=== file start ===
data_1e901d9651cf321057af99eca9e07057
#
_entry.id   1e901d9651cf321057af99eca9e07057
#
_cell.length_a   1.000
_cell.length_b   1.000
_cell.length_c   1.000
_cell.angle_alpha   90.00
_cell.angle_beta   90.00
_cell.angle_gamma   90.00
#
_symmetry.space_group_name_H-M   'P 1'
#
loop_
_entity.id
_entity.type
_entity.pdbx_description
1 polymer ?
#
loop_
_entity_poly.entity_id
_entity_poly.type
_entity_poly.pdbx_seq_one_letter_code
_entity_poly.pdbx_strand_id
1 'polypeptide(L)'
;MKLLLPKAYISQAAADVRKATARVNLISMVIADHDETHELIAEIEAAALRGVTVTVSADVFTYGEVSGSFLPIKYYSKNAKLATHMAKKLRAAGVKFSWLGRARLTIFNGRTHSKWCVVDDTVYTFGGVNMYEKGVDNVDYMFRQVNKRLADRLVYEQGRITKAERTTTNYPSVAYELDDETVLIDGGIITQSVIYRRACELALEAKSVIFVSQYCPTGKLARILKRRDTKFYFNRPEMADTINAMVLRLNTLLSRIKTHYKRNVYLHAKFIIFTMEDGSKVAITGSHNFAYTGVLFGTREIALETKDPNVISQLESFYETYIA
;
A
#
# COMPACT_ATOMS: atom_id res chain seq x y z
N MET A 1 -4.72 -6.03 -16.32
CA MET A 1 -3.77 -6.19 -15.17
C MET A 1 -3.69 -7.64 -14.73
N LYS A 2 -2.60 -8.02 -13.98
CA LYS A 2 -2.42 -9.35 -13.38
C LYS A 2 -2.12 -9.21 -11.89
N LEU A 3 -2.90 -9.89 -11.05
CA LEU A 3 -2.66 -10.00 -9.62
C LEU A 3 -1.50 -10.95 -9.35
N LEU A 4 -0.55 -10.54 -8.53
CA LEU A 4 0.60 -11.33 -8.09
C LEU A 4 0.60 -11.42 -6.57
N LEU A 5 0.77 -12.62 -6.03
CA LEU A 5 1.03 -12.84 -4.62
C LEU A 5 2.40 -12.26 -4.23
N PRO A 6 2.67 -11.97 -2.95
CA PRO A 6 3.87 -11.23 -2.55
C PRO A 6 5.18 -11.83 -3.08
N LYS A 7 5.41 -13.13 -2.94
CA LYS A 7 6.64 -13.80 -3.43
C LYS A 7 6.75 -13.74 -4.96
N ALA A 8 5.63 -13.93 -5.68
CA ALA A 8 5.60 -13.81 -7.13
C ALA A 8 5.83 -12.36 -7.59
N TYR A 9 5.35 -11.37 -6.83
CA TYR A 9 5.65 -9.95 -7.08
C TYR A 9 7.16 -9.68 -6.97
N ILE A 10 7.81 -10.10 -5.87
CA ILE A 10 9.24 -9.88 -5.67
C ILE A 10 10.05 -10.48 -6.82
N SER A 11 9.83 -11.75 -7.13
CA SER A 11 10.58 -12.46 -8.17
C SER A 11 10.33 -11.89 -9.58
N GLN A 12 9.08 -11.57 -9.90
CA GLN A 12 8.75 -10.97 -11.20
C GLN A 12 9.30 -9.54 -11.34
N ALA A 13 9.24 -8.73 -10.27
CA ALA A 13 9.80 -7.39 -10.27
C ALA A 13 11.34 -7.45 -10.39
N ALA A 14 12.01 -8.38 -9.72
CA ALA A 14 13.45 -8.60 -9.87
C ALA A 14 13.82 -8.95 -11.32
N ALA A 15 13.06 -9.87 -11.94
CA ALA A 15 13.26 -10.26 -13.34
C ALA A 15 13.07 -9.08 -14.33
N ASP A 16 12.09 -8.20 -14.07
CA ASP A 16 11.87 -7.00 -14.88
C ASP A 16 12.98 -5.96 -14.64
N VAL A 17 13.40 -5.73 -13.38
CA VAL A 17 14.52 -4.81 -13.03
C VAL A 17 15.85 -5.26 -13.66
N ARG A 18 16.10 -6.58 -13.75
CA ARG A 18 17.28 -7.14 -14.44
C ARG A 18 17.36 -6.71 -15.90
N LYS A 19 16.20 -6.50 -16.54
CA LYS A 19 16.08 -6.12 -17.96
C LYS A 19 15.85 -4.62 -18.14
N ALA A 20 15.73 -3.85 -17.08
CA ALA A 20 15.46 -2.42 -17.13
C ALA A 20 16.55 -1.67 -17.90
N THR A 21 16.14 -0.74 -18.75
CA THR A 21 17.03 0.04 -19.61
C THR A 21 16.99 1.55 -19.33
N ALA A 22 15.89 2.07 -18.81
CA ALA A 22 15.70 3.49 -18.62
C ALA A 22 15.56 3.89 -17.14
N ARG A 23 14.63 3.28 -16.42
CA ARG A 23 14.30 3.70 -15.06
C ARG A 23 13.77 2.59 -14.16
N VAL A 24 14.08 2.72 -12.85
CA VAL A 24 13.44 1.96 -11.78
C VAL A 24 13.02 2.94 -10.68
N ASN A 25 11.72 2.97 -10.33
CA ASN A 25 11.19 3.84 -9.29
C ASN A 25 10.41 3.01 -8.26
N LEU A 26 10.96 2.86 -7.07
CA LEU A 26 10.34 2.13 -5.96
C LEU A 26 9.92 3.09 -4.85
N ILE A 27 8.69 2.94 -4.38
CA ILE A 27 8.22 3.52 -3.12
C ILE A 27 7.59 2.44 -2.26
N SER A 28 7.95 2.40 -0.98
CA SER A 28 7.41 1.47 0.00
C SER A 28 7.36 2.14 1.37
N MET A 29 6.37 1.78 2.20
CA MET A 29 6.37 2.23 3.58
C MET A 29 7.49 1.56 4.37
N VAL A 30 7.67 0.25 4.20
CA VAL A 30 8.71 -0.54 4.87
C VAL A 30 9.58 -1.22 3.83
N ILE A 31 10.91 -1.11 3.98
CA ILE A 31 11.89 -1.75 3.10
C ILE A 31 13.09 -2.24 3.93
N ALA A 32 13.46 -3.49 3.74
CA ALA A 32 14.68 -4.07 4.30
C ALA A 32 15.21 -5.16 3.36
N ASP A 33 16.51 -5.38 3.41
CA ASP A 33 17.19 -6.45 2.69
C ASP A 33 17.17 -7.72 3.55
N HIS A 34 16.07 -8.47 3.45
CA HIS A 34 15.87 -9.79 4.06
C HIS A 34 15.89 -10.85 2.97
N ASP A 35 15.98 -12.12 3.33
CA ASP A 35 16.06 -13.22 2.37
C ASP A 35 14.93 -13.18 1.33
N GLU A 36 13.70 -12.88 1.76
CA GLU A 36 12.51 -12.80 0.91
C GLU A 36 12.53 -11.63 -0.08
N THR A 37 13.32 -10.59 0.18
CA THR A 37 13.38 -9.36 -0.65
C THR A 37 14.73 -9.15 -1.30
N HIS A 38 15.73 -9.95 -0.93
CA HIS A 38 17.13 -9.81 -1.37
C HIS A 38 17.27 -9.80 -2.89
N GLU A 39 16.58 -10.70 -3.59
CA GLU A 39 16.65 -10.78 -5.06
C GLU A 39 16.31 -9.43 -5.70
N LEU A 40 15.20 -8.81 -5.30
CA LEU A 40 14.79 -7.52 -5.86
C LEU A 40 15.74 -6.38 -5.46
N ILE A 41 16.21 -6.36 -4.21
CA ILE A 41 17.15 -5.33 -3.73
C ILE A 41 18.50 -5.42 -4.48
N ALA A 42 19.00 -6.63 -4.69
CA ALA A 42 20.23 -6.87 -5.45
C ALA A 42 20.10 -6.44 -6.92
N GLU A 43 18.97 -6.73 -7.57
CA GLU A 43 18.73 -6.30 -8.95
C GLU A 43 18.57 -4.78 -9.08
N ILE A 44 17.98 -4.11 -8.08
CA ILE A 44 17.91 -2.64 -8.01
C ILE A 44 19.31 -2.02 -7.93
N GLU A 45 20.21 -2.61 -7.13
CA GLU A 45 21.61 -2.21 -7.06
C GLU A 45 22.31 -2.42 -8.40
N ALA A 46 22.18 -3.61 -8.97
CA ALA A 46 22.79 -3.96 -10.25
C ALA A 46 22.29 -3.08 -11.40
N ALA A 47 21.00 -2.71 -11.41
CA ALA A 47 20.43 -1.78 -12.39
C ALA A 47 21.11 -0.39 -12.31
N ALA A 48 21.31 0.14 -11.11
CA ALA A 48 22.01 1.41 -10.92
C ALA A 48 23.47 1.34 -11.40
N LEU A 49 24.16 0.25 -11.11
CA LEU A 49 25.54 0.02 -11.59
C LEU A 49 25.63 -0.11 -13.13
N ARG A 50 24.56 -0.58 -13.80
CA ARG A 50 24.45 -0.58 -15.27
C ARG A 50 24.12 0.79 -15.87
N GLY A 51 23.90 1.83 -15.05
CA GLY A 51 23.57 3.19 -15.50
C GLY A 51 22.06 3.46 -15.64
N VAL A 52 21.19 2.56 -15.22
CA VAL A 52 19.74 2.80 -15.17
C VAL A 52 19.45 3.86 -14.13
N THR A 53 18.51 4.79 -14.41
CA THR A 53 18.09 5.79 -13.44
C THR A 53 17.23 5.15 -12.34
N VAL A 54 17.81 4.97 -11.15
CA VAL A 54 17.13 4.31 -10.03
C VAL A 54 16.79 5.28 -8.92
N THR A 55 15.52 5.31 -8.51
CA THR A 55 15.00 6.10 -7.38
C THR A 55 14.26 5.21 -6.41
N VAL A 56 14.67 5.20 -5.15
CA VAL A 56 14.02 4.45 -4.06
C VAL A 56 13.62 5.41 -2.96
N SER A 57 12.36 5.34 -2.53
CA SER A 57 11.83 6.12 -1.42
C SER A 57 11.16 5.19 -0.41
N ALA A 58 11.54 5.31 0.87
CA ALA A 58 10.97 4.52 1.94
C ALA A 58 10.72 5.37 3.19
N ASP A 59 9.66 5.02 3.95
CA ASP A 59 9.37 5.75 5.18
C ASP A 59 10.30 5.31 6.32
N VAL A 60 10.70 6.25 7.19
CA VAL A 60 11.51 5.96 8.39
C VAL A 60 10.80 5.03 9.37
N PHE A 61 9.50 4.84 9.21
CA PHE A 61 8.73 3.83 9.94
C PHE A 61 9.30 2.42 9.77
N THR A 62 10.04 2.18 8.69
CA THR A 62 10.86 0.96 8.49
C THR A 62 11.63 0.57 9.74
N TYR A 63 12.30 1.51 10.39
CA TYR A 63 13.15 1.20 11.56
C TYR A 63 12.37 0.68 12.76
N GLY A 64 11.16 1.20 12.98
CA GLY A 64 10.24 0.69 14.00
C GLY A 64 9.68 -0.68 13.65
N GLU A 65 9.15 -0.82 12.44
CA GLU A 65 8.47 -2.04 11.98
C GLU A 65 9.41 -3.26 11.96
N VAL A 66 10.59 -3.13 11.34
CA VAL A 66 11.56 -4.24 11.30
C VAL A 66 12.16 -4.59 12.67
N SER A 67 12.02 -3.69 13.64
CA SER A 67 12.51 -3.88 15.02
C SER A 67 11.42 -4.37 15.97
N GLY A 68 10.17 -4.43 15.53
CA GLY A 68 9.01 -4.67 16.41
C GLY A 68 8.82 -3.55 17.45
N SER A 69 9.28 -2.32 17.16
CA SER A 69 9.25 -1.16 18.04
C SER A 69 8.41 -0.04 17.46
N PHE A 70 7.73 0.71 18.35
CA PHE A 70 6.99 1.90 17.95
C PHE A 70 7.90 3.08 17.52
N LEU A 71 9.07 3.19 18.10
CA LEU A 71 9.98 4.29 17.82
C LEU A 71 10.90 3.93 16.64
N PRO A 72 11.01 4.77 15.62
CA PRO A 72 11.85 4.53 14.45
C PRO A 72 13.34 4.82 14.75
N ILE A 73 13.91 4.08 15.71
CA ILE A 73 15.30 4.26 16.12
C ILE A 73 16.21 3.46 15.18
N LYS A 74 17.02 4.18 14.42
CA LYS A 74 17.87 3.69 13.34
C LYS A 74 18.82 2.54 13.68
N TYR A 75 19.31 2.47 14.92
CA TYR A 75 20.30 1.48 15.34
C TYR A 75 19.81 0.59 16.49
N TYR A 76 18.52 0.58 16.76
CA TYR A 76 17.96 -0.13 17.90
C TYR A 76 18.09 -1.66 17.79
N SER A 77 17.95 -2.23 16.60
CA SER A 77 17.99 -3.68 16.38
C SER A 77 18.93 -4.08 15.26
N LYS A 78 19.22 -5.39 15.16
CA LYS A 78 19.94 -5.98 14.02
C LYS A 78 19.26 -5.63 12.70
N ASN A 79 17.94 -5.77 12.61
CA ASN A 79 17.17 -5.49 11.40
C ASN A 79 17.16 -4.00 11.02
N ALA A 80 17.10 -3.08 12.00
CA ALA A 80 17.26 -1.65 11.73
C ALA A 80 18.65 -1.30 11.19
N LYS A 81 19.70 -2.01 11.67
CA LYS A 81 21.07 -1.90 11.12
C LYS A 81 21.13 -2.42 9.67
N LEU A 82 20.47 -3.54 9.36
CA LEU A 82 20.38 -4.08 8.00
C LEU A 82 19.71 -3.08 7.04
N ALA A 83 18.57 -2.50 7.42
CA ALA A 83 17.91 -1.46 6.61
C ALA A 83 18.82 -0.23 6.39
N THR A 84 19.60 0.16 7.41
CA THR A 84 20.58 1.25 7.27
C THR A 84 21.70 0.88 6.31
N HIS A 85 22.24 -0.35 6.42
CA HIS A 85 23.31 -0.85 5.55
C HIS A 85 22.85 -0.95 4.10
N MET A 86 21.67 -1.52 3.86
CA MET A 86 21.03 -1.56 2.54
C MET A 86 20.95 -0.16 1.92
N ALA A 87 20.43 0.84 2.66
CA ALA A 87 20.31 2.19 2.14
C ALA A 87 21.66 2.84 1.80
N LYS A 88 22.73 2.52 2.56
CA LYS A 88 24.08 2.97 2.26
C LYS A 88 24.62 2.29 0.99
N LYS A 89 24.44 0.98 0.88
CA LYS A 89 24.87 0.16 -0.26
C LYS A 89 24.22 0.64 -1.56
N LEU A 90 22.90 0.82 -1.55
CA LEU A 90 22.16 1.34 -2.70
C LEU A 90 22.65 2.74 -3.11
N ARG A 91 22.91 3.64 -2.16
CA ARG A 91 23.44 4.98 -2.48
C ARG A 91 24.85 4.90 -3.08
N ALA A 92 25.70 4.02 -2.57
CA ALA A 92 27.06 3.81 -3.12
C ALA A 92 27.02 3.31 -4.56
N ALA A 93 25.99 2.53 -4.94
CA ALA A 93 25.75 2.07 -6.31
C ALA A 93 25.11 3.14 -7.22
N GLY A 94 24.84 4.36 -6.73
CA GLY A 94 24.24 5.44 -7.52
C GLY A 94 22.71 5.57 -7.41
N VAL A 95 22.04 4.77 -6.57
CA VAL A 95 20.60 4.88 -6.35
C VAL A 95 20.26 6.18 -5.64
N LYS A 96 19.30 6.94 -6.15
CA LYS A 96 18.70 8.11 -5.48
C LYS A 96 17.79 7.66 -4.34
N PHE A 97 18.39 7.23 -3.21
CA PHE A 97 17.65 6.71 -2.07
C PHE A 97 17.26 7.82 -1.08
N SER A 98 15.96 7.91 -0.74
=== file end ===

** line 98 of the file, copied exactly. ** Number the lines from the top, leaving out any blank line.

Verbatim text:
CA ARG A 23 14.30 3.70 -15.06